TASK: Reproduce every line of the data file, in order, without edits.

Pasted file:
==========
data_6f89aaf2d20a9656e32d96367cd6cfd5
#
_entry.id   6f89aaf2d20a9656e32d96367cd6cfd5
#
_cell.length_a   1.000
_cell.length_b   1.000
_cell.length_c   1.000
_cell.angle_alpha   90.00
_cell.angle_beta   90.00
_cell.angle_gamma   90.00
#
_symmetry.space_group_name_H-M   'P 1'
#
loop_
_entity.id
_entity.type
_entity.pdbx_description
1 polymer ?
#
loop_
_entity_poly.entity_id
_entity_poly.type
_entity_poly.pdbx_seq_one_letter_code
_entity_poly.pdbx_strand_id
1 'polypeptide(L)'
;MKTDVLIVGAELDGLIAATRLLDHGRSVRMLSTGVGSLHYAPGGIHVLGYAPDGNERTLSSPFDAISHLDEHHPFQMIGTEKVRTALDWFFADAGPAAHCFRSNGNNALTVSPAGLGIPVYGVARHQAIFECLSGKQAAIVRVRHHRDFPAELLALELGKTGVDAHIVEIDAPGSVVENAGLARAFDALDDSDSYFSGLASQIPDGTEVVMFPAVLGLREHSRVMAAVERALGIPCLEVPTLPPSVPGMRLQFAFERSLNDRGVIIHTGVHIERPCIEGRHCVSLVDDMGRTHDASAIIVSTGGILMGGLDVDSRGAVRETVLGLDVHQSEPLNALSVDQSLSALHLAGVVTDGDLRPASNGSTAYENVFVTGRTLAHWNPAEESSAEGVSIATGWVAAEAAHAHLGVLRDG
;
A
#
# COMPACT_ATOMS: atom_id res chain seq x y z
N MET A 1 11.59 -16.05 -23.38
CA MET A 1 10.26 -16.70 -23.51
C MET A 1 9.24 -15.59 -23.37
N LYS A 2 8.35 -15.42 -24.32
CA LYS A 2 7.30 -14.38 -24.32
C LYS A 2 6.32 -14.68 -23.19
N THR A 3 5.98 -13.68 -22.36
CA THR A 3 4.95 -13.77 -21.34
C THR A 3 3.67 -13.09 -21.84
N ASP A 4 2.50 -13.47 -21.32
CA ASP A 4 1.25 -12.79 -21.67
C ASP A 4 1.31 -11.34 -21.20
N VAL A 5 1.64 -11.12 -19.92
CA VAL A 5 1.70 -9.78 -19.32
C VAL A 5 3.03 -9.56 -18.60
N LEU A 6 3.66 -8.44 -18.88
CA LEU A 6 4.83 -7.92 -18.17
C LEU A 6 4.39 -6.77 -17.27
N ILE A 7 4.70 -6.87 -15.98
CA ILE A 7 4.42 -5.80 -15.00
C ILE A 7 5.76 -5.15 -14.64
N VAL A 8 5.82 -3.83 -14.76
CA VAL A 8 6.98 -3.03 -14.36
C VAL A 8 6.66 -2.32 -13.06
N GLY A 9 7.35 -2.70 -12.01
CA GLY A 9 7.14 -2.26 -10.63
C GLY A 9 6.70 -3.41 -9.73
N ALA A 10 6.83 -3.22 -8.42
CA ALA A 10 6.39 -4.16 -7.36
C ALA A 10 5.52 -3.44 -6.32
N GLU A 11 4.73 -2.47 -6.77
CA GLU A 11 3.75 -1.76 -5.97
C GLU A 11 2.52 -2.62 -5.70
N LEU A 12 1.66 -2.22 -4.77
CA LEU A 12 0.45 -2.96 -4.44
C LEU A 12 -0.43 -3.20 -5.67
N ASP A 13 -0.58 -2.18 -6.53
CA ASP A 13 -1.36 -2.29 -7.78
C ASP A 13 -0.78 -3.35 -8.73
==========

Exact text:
data_6f89aaf2d20a9656e32d96367cd6cfd5
#
_entry.id   6f89aaf2d20a9656e32d96367cd6cfd5
#
_cell.length_a   1.000
_cell.length_b   1.000
_cell.length_c   1.000
_cell.angle_alpha   90.00
_cell.angle_beta   90.00
_cell.angle_gamma   90.00
#
_symmetry.space_group_name_H-M   'P 1'
#
loop_
_entity.id
_entity.type
_entity.pdbx_description
1 polymer ?
#
loop_
_entity_poly.entity_id
_entity_poly.type
_entity_poly.pdbx_seq_one_letter_code
_entity_poly.pdbx_strand_id
1 'polypeptide(L)'
;MKTDVLIVGAELDGLIAATRLLDHGRSVRMLSTGVGSLHYAPGGIHVLGYAPDGNERTLSSPFDAISHLDEHHPFQMIGTEKVRTALDWFFADAGPAAHCFRSNGNNALTVSPAGLGIPVYGVARHQAIFECLSGKQAAIVRVRHHRDFPAELLALELGKTGVDAHIVEIDAPGSVVENAGLARAFDALDDSDSYFSGLASQIPDGTEVVMFPAVLGLREHSRVMAAVERALGIPCLEVPTLPPSVPGMRLQFAFERSLNDRGVIIHTGVHIERPCIEGRHCVSLVDDMGRTHDASAIIVSTGGILMGGLDVDSRGAVRETVLGLDVHQSEPLNALSVDQSLSALHLAGVVTDGDLRPASNGSTAYENVFVTGRTLAHWNPAEESSAEGVSIATGWVAAEAAHAHLGVLRDG
;
A
#
# COMPACT_ATOMS: atom_id res chain seq x y z
N MET A 1 11.59 -16.05 -23.38
CA MET A 1 10.26 -16.70 -23.51
C MET A 1 9.24 -15.59 -23.37
N LYS A 2 8.35 -15.42 -24.32
CA LYS A 2 7.30 -14.38 -24.32
C LYS A 2 6.32 -14.68 -23.19
N THR A 3 5.98 -13.68 -22.36
CA THR A 3 4.95 -13.77 -21.34
C THR A 3 3.67 -13.09 -21.84
N ASP A 4 2.50 -13.47 -21.32
CA ASP A 4 1.25 -12.79 -21.67
C ASP A 4 1.31 -11.34 -21.20
N VAL A 5 1.64 -11.12 -19.92
CA VAL A 5 1.70 -9.78 -19.32
C VAL A 5 3.03 -9.56 -18.60
N LEU A 6 3.66 -8.44 -18.88
CA LEU A 6 4.83 -7.92 -18.17
C LEU A 6 4.39 -6.77 -17.27
N ILE A 7 4.70 -6.87 -15.98
CA ILE A 7 4.42 -5.80 -15.00
C ILE A 7 5.76 -5.15 -14.64
N VAL A 8 5.82 -3.83 -14.76
CA VAL A 8 6.98 -3.03 -14.36
C VAL A 8 6.66 -2.32 -13.06
N GLY A 9 7.35 -2.70 -12.01
CA GLY A 9 7.14 -2.26 -10.63
C GLY A 9 6.70 -3.41 -9.73
N ALA A 10 6.83 -3.22 -8.42
CA ALA A 10 6.39 -4.16 -7.36
C ALA A 10 5.52 -3.44 -6.32
N GLU A 11 4.73 -2.47 -6.77
CA GLU A 11 3.75 -1.76 -5.97
C GLU A 11 2.52 -2.62 -5.70
N LEU A 12 1.66 -2.22 -4.77
CA LEU A 12 0.45 -2.96 -4.44
C LEU A 12 -0.43 -3.20 -5.67
N ASP A 13 -0.58 -2.18 -6.53
CA ASP A 13 -1.36 -2.29 -7.78
C ASP A 13 -0.78 -3.35 -8.73